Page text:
They are a point or two apart in the polls. They seem to shadow each other from battleground state to battleground state. And now they are hurling words at each other like longshoremen.
But on Thursday, Sept. 11, John McCain and Barack Obama will take a break. A brief moment of silence will descend on the presidential campaign. Call it a pause. Or maybe a cease-fire.
Above all, call it temporary and there's still a chance that it won't happen at all. (In fact, if you're in a betting mood, you might want to throw some money at the won't-happen-at-all option.)
In any case, here's the plan:
The two candidates will gather briefly at the site of the World Trade Center to mark the seventh anniversary of the terrorist attacks in 2001. Neither man will speak at the site; they will instead bear witness to the tragedy that killed nearly 3,000 people in New York, Washington and Shanksville, Pa., and left thousands of others wounded. It is enough that they would stand side-by-side to mark the anniversary. "We will put aside politics and come together," the two men said in a statement released jointly.
Earlier in the day, Obama will tackle another reconciliation mission: a long-planned lunch with former President Bill Clinton in Harlem, the home of Clinton's post-presidential offices. Later, in the evening, McCain and Obama will intersect again for half-hour appearances at a TIME-sponsored forum on national service at Columbia University.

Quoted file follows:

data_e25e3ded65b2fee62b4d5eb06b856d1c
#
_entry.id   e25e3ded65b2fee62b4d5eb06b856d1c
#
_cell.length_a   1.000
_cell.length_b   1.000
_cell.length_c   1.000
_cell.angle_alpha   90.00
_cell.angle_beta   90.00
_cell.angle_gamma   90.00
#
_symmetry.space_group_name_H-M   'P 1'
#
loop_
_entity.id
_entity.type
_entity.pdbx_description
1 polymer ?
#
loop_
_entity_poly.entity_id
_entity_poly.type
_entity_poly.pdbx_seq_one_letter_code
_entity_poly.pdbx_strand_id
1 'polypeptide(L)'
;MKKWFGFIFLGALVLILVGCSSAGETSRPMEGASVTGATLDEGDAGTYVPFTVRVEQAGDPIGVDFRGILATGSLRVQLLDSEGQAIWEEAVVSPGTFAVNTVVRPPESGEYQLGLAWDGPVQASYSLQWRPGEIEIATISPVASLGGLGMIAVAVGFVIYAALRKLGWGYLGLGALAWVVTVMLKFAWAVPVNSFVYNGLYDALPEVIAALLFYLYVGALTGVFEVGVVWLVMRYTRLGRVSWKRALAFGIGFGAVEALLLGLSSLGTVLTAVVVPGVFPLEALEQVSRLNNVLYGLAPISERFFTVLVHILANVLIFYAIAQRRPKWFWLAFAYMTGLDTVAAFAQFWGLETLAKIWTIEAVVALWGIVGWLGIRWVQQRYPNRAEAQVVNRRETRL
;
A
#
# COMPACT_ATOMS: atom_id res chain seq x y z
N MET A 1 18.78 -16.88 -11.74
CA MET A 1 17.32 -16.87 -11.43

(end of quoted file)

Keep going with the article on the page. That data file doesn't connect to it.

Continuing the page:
The candidates will not speak together at the forum, but they will both participate in a discussion about national service with TIME managing editor Rick Stengel and PBS's Judy Woodruff.
Said one Midwestern Republican, "Obama and McCain are having a playdate on Thursday."
The break in the action comes at a moment when the nation seems anything but peaceful and its politics far from unified. In the past several days, the presidential campaign has taken on a desperate and at times downright pathetic turn.
Longtime Democrats have been spooked right to the edge of their windowsills by the resurgence of McCain and his superstar running mate, Sarah Palin.
Republicans, meanwhile, have sunk to familiar depths in accusing Obama of championing sex education for kindergartners and seizing on an innocent but perhaps ill-timed comment by Obama about lipstick and a pig to suggest that the Democratic nominee was making a sexist aside.
Perhaps this little time-out is just what everybody needs, to reassess the campaign's trajectory maybe even restore some class to the operation. But even if peace breaks out between the principals, its impact will be muted unless the campaigns muzzle their packs of opposition bloodhounds, counter-punchers and surrogates who produce round-the-clock e-mails to supporters and reporters about their rivals' many shortcomings.
Now there's a proposition with long odds.